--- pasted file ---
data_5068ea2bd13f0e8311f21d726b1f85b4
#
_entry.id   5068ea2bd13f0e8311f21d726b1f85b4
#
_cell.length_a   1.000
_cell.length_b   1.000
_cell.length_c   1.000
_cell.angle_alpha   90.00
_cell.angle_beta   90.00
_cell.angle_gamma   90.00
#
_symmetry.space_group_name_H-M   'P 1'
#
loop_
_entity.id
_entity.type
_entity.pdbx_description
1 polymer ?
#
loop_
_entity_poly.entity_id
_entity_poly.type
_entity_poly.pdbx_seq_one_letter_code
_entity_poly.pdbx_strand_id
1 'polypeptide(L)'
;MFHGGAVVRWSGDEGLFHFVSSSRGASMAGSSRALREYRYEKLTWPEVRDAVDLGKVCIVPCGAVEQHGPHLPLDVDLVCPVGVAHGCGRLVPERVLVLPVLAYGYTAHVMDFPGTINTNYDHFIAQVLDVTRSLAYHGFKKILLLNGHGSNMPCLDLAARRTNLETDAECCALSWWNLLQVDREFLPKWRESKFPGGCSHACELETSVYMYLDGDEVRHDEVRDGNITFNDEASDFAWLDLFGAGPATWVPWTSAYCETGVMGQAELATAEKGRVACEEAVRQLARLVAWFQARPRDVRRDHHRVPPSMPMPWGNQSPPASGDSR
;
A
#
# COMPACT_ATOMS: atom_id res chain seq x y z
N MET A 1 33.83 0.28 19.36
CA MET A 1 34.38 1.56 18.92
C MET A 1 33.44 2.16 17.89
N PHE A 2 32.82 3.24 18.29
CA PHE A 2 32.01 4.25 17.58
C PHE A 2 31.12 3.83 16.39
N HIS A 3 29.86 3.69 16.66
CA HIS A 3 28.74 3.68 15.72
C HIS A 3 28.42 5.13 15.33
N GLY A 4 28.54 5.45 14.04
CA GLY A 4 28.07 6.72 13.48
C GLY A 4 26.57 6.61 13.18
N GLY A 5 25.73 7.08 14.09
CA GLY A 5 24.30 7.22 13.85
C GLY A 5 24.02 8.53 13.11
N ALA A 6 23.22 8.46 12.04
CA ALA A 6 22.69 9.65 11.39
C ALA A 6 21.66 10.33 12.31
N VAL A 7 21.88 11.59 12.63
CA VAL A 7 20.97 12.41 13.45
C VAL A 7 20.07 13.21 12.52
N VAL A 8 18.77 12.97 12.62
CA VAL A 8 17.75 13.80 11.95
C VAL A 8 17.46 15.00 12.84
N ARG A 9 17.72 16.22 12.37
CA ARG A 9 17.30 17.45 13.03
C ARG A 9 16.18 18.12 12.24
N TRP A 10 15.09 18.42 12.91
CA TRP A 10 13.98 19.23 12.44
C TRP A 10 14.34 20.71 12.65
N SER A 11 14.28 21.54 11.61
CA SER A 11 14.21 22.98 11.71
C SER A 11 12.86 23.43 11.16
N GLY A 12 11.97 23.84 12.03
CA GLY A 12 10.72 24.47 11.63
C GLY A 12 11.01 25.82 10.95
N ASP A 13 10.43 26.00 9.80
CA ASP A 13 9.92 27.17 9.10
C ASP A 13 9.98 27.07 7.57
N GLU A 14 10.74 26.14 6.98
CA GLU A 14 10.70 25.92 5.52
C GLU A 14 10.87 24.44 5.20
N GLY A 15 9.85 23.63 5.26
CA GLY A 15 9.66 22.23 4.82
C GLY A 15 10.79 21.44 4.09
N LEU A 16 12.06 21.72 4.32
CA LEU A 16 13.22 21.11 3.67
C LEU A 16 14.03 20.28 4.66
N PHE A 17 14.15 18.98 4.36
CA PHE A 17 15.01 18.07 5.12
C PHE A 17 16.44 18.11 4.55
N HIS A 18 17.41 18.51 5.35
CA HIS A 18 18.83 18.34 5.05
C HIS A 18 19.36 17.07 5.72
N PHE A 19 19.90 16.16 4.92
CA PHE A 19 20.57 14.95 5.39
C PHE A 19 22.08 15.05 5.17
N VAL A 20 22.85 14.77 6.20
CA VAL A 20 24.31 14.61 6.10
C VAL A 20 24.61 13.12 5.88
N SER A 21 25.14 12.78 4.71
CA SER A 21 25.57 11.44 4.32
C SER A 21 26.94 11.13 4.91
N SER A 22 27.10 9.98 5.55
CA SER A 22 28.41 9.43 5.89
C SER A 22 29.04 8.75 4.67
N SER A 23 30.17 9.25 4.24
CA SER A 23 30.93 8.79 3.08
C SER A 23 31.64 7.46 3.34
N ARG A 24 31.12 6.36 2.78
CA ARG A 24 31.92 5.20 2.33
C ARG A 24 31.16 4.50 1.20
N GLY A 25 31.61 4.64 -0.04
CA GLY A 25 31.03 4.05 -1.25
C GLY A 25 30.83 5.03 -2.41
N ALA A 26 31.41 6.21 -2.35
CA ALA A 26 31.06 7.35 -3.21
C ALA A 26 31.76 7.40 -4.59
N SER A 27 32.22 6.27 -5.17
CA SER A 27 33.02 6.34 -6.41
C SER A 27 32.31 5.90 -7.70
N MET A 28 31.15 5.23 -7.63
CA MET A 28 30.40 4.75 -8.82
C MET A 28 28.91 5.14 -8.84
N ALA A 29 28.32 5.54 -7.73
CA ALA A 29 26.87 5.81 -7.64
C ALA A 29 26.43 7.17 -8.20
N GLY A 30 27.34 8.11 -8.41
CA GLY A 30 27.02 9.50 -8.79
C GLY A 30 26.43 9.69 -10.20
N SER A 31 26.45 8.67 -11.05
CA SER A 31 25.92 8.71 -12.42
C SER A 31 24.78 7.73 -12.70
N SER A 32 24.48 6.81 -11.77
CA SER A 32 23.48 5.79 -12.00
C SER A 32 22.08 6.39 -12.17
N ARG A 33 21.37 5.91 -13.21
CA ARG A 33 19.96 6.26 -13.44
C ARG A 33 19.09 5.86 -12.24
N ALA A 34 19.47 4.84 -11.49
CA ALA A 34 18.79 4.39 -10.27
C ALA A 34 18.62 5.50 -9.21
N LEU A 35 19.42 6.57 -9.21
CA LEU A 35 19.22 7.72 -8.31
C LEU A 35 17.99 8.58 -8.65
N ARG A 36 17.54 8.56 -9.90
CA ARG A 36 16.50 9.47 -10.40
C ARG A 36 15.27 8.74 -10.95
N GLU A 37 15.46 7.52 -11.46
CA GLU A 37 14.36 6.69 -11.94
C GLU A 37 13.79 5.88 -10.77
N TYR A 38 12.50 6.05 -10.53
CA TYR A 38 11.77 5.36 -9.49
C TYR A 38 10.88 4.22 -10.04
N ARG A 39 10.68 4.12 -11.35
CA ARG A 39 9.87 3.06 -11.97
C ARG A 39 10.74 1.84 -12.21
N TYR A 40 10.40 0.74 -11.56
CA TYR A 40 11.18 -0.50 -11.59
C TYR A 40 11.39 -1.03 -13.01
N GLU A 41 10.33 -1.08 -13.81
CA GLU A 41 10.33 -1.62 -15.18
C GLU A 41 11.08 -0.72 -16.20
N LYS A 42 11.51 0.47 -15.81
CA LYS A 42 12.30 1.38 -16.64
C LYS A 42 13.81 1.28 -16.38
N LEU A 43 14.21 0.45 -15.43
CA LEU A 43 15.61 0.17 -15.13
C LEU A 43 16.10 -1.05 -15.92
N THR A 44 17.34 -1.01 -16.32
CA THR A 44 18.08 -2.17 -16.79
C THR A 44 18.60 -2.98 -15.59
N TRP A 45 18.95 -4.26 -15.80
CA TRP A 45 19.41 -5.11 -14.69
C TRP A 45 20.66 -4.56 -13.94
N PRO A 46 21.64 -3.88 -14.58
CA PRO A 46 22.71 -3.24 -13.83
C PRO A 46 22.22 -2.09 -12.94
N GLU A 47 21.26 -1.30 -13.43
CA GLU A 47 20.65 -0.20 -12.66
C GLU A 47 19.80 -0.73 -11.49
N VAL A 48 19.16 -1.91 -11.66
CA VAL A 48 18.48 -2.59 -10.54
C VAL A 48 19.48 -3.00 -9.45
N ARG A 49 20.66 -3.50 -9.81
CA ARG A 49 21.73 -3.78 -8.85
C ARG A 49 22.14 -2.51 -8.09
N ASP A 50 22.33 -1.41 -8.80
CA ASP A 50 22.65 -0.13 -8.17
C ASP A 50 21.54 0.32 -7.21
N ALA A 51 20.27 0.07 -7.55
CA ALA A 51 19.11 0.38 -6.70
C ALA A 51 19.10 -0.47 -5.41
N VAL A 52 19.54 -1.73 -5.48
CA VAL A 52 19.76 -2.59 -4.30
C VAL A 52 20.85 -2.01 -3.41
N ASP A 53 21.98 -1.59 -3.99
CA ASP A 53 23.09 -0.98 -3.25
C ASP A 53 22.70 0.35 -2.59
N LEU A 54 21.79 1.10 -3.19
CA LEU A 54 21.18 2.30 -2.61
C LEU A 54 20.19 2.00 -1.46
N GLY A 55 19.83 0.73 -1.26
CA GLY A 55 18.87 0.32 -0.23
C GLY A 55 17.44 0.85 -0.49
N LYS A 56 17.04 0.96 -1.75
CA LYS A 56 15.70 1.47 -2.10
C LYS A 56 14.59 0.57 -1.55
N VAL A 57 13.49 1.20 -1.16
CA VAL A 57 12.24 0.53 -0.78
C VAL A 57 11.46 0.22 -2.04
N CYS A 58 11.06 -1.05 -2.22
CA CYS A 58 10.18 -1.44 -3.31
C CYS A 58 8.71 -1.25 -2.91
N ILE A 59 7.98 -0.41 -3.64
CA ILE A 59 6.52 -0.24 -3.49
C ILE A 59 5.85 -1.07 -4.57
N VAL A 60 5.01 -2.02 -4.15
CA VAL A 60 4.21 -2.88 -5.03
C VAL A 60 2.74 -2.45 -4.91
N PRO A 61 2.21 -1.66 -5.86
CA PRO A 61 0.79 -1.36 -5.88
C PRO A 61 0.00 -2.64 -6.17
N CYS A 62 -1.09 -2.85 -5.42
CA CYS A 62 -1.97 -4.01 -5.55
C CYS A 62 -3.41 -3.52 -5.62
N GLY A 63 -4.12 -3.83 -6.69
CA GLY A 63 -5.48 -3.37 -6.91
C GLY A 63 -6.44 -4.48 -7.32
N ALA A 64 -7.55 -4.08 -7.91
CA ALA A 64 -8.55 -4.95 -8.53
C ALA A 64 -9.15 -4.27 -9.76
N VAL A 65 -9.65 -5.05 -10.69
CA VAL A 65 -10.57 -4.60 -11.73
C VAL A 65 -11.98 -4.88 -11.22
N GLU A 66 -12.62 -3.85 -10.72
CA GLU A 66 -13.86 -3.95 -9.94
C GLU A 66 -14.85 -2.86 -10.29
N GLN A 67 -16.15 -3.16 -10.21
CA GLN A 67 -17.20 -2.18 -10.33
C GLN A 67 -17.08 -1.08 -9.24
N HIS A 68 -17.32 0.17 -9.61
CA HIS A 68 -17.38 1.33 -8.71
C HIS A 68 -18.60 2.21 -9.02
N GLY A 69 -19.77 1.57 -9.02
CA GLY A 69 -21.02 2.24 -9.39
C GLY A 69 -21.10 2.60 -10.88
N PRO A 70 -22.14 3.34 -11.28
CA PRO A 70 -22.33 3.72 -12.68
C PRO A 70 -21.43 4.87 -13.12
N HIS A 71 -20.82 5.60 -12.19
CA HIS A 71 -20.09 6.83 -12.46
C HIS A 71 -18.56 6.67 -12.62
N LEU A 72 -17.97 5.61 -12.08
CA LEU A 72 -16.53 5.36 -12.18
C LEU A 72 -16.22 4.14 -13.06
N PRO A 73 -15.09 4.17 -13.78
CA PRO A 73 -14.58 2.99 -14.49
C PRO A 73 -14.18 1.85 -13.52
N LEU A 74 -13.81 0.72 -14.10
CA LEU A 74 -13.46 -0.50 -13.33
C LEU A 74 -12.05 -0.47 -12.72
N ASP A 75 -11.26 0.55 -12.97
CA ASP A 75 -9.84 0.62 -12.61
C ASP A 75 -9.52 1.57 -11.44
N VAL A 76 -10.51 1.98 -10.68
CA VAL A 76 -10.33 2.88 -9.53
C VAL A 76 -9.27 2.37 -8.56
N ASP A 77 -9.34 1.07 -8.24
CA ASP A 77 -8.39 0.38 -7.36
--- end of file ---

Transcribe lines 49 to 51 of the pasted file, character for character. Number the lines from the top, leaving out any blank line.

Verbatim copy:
N VAL A 7 21.88 11.59 12.63
CA VAL A 7 20.97 12.41 13.45
C VAL A 7 20.07 13.21 12.52